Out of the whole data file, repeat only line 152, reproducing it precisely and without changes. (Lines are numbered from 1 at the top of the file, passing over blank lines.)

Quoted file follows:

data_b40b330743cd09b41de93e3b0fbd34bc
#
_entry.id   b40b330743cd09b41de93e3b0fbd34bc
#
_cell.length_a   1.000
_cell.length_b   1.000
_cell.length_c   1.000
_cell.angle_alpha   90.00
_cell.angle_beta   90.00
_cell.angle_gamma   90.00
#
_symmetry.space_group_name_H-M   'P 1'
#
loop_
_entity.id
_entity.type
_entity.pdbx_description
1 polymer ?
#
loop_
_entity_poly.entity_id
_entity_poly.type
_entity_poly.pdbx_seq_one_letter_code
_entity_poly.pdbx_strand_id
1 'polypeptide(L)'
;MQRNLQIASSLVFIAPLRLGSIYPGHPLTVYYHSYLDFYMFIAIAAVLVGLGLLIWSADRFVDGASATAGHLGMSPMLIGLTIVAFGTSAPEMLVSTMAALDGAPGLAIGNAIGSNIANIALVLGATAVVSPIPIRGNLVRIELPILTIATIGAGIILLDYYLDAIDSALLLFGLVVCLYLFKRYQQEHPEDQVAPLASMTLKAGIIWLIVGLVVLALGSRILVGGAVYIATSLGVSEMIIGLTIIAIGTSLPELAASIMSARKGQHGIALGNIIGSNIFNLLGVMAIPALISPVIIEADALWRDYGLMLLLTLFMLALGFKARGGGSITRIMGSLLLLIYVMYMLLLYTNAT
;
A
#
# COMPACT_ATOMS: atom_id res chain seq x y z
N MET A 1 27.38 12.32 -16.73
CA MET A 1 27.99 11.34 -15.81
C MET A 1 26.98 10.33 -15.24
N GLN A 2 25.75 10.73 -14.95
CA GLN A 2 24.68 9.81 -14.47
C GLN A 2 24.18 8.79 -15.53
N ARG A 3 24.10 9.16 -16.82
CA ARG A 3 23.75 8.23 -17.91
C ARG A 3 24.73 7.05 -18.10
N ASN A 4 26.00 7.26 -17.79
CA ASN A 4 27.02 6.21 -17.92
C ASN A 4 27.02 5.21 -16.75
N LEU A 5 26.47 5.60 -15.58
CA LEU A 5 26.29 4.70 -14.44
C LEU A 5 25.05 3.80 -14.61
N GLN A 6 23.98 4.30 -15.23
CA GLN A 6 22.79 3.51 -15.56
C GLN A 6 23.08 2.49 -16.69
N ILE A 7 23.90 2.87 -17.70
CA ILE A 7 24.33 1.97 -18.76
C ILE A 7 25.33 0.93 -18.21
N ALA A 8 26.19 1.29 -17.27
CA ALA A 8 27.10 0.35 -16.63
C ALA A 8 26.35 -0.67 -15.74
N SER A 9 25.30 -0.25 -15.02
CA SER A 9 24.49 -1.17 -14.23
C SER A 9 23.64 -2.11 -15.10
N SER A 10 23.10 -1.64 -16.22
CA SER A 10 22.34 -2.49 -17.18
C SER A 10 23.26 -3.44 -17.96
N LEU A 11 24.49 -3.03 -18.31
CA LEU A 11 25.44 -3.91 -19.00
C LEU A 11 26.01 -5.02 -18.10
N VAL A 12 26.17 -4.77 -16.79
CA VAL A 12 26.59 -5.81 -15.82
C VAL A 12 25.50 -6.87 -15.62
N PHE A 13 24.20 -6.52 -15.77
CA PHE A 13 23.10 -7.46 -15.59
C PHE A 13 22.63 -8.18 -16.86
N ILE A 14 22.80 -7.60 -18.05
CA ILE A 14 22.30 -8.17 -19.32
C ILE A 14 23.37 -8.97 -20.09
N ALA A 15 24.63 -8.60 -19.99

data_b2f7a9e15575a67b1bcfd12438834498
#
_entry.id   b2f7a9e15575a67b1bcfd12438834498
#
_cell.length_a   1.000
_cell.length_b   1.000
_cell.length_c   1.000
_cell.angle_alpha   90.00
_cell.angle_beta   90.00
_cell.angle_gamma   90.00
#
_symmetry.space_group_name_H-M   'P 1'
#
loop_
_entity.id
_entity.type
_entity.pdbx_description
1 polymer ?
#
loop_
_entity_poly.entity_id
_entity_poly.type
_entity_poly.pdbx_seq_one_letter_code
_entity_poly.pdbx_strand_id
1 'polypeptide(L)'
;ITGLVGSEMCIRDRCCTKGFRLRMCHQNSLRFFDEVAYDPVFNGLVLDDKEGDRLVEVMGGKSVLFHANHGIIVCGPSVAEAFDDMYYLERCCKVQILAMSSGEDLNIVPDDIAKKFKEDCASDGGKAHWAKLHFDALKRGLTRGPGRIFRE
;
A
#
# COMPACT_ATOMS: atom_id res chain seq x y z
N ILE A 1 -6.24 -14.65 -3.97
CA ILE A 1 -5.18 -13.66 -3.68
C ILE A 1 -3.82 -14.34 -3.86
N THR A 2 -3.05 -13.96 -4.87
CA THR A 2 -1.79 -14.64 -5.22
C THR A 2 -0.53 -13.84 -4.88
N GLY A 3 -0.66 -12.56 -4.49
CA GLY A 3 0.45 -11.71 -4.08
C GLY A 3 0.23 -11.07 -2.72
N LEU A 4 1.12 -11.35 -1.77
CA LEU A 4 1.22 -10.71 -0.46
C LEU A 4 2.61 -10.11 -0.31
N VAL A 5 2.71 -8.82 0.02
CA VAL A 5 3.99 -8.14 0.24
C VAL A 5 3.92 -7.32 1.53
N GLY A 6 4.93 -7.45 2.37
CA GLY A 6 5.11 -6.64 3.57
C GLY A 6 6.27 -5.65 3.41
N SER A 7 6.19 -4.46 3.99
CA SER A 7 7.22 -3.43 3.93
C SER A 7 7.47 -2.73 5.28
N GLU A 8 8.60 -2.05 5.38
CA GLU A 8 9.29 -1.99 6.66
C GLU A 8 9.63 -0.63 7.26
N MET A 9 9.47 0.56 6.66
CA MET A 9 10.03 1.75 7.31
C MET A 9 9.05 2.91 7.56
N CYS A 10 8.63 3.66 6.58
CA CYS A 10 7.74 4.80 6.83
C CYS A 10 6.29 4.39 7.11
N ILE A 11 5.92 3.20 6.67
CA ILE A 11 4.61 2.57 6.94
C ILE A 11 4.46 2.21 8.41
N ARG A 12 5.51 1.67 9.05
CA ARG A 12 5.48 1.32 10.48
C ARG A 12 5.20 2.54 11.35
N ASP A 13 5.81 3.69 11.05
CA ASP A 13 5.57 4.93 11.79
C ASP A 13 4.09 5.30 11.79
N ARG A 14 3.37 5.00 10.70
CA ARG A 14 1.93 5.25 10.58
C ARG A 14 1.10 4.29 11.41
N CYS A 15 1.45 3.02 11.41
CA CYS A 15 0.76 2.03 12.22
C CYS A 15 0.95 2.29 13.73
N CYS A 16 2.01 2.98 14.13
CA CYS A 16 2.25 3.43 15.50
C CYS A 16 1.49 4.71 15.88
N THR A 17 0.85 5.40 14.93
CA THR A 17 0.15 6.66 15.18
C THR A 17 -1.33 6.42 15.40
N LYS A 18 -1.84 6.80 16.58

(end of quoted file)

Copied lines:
N THR A 17 0.85 5.40 14.93